Colin arrives; extreme heat records fall for Ukraine and 5 U.S. cities

By: Dr. Jeff Masters , 12:16 PM GMT on August 03, 2010

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Tropical Storm Colin has made its debut over the Atlantic, but does not appear to be a threat to any land areas over the next five days. Satellite imagery shows that Colin is intensifying, as both the intensity and areal extent of heavy thunderstorms has increased over the past few hours. A respectable low-level spiral band is developing to the north of the center, and upper-level outflow is beginning to appear on all sides of the storm. Colin is a very small storm, and its tropical storm force winds extend out just 30 miles from the center. Colin passed about 50 miles south of Buoy 41041 early this morning, and generated top sustained winds of 27 mph at the buoy. There is some dry air associated with the Saharan Air Layer (SAL) to the northwest of Colin, but this dry air is not getting entrained into Colin at present. Wind shear is a low 5 - 10 knots and sea surface temperatures are a very warm 28 - 29°C, so continued development is likely today. The main negative for development appears to be the storm's small size, which makes it vulnerable to modest increases in wind shear or dry air entrainment. The first flight of the Hurricane Hunters into Colin is scheduled for Wednesday morning.


Figure 1. Morning satellite image of Tropical Storm Colin.

Forecast for Colin
The latest 6Z (2am EDT) models are fairly unified taking Colin to the west-northwest at 20 - 25 mph for the next three days. This would bring squalls from the storm's outer rainbands to the northern Lesser Antilles Islands, such as Antigua and Barbuda, by Wednesday afternoon. The center of Colin should pass to the northeast of the islands, and the storm is small enough that the islands are unlikely to experience tropical storm force winds. As Colin makes its closest approach to the Lesser Antilles on Wednesday night, the storm will begin to encounter strong upper-level westerly winds associated with the counter-clockwise flow of air around an upper-level low pressure system centered between Bermuda and Puerto Rico. The latest SHIPS model forecast predicts that these winds will cause wind shear to rise to the moderate level, 10 - 20 knots, by Wednesday morning, and to the high level, 20 - 30 knots, by Thursday. There is considerable dry air associated with the upper level low that should cause problems for Colin, as well. The high wind shear and dry air should weaken Colin. NHC is giving Colin a 25% chance of attaining hurricane status this week.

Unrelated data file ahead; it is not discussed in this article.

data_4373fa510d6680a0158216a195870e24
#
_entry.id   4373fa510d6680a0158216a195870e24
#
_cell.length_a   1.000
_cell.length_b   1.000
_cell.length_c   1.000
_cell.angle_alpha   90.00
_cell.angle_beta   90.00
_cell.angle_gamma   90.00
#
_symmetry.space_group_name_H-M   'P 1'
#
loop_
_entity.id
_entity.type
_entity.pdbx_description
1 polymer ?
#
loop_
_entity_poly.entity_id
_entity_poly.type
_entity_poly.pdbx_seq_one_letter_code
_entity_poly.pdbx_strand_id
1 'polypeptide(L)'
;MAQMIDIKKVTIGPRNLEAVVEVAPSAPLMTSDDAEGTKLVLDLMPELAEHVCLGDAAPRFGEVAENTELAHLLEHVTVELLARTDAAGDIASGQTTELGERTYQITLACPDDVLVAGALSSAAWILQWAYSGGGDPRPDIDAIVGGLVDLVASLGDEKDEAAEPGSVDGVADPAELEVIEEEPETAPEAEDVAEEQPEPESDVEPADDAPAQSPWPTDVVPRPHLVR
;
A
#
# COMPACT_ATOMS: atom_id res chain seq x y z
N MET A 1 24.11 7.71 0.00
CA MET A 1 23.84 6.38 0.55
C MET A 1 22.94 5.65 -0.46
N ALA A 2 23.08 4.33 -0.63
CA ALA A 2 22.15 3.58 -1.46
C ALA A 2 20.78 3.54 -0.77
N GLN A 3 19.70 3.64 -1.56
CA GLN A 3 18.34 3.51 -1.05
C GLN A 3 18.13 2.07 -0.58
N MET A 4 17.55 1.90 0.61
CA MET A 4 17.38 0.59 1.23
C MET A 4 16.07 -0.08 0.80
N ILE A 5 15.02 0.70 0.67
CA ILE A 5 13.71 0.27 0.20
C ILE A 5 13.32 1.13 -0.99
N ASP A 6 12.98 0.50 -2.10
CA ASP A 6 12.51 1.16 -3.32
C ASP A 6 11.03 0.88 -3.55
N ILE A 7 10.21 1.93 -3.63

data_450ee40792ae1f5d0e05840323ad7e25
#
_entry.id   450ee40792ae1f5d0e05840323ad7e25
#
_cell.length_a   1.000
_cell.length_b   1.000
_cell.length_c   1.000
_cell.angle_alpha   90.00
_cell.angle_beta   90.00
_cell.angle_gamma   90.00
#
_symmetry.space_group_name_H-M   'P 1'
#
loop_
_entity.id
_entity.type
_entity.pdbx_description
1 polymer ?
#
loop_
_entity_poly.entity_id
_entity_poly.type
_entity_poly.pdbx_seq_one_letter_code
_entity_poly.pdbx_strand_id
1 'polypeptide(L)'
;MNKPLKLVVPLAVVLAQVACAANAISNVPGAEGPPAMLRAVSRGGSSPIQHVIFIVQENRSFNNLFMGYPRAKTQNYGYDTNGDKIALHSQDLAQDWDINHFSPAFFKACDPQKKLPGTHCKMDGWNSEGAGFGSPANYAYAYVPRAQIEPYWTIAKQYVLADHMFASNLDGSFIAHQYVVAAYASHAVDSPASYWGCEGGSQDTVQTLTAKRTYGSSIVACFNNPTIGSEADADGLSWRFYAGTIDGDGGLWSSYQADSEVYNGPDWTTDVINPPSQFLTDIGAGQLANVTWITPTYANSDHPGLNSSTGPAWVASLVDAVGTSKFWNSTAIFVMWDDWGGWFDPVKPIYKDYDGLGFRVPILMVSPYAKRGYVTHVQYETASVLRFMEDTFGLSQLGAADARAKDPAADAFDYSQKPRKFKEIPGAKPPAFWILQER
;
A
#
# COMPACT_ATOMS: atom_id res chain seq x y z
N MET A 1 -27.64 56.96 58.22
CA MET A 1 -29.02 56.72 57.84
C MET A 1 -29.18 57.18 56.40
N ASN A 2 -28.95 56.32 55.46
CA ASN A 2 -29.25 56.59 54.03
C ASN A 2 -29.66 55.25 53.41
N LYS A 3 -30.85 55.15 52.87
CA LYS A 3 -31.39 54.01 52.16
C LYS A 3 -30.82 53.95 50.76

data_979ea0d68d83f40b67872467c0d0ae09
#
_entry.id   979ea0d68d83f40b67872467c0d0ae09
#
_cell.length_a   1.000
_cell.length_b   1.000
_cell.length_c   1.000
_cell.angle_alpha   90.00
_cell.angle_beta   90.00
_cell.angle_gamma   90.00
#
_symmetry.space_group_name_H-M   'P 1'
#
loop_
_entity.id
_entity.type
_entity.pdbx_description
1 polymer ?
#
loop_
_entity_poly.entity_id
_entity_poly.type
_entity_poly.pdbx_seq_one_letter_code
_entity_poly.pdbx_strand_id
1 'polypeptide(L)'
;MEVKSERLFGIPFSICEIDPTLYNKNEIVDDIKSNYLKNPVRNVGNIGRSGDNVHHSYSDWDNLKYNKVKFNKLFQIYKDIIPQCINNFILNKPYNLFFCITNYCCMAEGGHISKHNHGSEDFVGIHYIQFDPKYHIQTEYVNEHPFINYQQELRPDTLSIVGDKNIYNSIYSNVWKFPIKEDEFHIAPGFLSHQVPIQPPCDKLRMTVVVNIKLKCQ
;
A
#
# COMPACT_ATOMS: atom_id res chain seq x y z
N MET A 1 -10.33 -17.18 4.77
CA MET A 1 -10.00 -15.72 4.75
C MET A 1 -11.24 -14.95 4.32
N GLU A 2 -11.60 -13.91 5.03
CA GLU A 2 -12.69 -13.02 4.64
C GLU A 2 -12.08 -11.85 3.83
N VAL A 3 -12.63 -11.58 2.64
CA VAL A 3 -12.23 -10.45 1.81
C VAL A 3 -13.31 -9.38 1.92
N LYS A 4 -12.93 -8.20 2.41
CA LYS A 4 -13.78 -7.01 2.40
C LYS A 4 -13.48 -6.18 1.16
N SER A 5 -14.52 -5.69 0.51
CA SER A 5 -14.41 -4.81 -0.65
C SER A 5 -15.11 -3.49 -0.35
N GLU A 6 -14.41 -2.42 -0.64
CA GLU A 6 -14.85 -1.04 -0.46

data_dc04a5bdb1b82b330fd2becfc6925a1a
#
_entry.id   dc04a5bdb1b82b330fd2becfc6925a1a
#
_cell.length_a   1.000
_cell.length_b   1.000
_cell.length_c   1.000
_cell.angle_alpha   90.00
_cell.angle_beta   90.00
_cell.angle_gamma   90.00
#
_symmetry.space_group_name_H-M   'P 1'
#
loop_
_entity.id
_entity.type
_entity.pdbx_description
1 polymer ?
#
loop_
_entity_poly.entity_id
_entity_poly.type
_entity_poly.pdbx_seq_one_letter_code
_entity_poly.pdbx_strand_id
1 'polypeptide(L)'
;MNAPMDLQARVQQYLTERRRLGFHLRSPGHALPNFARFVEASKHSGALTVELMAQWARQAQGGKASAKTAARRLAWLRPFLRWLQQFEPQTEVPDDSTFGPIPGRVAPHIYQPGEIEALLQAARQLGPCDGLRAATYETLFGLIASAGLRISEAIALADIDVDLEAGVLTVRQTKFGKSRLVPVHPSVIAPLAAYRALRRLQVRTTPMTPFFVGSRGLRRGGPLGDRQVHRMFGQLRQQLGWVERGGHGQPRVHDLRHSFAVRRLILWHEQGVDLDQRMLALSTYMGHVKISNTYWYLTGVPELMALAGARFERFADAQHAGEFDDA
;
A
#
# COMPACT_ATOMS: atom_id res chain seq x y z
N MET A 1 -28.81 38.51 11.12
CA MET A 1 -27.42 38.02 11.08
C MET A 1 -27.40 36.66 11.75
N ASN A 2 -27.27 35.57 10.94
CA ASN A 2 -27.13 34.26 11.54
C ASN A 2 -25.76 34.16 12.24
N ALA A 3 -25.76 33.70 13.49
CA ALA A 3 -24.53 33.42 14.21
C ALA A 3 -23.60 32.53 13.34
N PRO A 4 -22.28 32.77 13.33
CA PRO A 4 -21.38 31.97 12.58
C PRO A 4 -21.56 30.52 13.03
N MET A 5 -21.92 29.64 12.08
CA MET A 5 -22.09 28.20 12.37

A trough of low pressure is expected to move off the U.S. East Coast on Friday, and this trough will pull Colin to the northwest and cause it to slow down on Wednesday. By Friday, Colin will be moving at half of its current speed. It is unclear if the trough of low pressure will be strong enough to fully recurve Colin out to sea late this week. Some of the models predict Colin will not recurve out to sea, and that high pressure will build back in this weekend, forcing Colin towards the U.S. East Coast. A second trough of low pressure is predicted to move off the U.S. East Coast next Monday, so Colin will have a second opportunity to recurve out to sea then. It is possible that Colin could make landfall along the U.S. East Coast or in the Canadian Maritime provinces 7 - 10 days from now, though it is still too early to assess the risk of this happening, nor how strong Colin might be.